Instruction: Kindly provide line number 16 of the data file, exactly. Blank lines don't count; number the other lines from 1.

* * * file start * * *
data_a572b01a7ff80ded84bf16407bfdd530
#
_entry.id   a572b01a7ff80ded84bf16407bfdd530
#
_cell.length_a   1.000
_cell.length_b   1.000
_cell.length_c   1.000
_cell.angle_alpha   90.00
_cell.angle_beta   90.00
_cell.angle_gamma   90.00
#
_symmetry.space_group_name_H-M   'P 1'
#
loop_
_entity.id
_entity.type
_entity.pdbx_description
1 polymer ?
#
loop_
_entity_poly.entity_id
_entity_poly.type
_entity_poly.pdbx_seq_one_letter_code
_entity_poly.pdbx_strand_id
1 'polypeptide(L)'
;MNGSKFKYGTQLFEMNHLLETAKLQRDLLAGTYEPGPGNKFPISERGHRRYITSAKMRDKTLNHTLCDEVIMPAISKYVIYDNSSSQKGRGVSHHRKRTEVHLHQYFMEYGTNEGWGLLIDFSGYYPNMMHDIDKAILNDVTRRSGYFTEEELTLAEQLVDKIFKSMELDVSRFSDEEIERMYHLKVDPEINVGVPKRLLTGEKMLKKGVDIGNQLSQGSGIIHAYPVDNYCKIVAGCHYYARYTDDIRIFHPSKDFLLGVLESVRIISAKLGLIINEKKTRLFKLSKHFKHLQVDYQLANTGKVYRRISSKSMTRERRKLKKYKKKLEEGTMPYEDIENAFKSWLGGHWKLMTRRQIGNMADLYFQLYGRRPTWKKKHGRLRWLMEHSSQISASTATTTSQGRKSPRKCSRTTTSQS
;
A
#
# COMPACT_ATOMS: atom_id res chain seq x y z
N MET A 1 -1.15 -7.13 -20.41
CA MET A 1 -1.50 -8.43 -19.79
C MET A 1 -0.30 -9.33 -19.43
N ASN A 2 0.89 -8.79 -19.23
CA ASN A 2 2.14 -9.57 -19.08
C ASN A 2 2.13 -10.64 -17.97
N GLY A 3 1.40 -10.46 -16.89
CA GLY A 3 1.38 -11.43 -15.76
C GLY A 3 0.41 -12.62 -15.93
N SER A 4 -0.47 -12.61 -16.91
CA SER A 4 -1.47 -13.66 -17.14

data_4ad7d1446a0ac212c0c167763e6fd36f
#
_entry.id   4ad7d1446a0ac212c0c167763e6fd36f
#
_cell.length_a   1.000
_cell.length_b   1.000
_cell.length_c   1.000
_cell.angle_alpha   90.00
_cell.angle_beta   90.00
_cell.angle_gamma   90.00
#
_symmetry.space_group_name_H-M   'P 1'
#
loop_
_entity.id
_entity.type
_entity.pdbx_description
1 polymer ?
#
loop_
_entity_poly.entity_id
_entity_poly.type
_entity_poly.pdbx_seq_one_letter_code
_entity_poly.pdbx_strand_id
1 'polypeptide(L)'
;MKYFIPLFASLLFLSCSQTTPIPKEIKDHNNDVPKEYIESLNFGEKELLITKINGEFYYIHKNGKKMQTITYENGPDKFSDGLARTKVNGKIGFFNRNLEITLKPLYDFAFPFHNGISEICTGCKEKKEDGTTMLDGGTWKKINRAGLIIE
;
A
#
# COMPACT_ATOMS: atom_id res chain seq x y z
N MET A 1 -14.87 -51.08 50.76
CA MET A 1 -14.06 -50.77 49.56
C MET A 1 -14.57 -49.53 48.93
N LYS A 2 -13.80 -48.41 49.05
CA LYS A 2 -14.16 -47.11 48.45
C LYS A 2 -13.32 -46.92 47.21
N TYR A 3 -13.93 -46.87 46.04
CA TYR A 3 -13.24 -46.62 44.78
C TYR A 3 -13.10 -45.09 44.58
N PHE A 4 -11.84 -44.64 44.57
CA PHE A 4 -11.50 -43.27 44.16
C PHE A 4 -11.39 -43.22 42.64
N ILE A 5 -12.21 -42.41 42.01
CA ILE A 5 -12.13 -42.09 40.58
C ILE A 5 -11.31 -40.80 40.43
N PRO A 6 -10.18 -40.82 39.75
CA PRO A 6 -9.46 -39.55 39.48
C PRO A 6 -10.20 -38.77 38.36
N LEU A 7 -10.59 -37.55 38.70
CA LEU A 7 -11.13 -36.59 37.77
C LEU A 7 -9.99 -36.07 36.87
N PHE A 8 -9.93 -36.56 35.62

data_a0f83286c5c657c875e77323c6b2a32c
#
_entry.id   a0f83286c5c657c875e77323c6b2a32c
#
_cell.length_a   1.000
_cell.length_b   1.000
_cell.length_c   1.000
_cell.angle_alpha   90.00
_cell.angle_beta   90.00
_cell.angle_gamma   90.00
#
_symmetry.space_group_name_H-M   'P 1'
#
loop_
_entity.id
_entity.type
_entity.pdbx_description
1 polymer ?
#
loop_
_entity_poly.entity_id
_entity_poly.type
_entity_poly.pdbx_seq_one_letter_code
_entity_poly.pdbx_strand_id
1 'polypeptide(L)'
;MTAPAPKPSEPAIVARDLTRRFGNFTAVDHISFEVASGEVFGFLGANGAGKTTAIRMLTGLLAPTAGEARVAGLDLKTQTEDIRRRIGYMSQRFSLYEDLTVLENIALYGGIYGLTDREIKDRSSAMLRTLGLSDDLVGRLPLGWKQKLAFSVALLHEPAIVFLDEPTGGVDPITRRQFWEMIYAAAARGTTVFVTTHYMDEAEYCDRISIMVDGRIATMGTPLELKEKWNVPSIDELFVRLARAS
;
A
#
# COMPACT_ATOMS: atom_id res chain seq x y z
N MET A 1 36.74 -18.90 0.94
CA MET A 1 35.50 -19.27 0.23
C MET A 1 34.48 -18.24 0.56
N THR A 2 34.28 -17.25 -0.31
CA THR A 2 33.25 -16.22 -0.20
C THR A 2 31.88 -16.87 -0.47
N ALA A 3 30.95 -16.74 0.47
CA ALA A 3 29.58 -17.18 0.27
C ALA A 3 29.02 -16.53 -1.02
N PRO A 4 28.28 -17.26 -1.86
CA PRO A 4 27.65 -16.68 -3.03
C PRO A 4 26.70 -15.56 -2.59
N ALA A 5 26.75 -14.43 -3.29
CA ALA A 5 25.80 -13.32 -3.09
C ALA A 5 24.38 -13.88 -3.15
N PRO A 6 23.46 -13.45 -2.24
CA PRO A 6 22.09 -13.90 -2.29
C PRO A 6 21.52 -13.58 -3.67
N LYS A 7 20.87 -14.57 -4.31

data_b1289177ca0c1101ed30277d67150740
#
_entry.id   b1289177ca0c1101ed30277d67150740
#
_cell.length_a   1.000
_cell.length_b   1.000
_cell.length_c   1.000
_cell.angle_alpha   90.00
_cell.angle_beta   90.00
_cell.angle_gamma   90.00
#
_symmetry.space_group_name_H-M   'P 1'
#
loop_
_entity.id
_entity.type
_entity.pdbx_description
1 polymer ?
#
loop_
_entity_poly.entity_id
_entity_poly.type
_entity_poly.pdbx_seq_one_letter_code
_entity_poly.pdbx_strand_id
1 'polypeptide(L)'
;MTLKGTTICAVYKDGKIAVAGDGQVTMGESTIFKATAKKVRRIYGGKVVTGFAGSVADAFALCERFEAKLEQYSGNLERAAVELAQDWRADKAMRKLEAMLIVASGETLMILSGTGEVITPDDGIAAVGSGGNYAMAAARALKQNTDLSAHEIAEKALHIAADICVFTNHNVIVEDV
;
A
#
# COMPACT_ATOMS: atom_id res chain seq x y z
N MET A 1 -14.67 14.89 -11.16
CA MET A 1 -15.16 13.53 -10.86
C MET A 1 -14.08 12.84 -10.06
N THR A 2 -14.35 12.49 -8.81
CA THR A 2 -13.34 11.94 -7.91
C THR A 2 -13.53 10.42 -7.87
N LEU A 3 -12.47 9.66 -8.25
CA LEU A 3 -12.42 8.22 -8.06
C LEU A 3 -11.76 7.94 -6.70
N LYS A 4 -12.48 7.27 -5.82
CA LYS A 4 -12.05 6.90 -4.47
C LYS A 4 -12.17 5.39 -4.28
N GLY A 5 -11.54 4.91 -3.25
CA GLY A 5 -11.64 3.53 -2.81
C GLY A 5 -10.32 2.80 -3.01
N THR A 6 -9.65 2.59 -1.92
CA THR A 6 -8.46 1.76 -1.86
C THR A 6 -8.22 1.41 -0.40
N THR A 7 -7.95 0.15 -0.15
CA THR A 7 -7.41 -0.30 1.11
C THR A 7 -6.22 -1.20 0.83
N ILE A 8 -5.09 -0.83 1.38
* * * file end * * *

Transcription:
_entity.type